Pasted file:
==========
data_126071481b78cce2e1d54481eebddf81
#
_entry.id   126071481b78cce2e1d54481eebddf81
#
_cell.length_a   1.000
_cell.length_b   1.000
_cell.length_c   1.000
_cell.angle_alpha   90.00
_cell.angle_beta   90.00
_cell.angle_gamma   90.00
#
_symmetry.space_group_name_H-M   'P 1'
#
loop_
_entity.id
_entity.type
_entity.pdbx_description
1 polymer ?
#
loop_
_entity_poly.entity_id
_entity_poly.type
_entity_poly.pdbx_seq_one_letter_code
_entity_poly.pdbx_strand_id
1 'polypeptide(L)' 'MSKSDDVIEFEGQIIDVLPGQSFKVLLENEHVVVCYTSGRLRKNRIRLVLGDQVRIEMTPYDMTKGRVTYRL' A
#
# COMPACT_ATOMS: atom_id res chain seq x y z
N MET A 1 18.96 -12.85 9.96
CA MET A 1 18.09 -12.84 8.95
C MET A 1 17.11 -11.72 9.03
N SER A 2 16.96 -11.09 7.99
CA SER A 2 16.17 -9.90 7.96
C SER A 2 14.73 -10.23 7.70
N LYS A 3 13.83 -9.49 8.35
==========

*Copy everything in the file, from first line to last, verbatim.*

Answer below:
data_126071481b78cce2e1d54481eebddf81
#
_entry.id   126071481b78cce2e1d54481eebddf81
#
_cell.length_a   1.000
_cell.length_b   1.000
_cell.length_c   1.000
_cell.angle_alpha   90.00
_cell.angle_beta   90.00
_cell.angle_gamma   90.00
#
_symmetry.space_group_name_H-M   'P 1'
#
loop_
_entity.id
_entity.type
_entity.pdbx_description
1 polymer ?
#
loop_
_entity_poly.entity_id
_entity_poly.type
_entity_poly.pdbx_seq_one_letter_code
_entity_poly.pdbx_strand_id
1 'polypeptide(L)' 'MSKSDDVIEFEGQIIDVLPGQSFKVLLENEHVVVCYTSGRLRKNRIRLVLGDQVRIEMTPYDMTKGRVTYRL' A
#
# COMPACT_ATOMS: atom_id res chain seq x y z
N MET A 1 18.96 -12.85 9.96
CA MET A 1 18.09 -12.84 8.95
C MET A 1 17.11 -11.72 9.03
N SER A 2 16.96 -11.09 7.99
CA SER A 2 16.17 -9.90 7.96
C SER A 2 14.73 -10.23 7.70
N LYS A 3 13.83 -9.49 8.35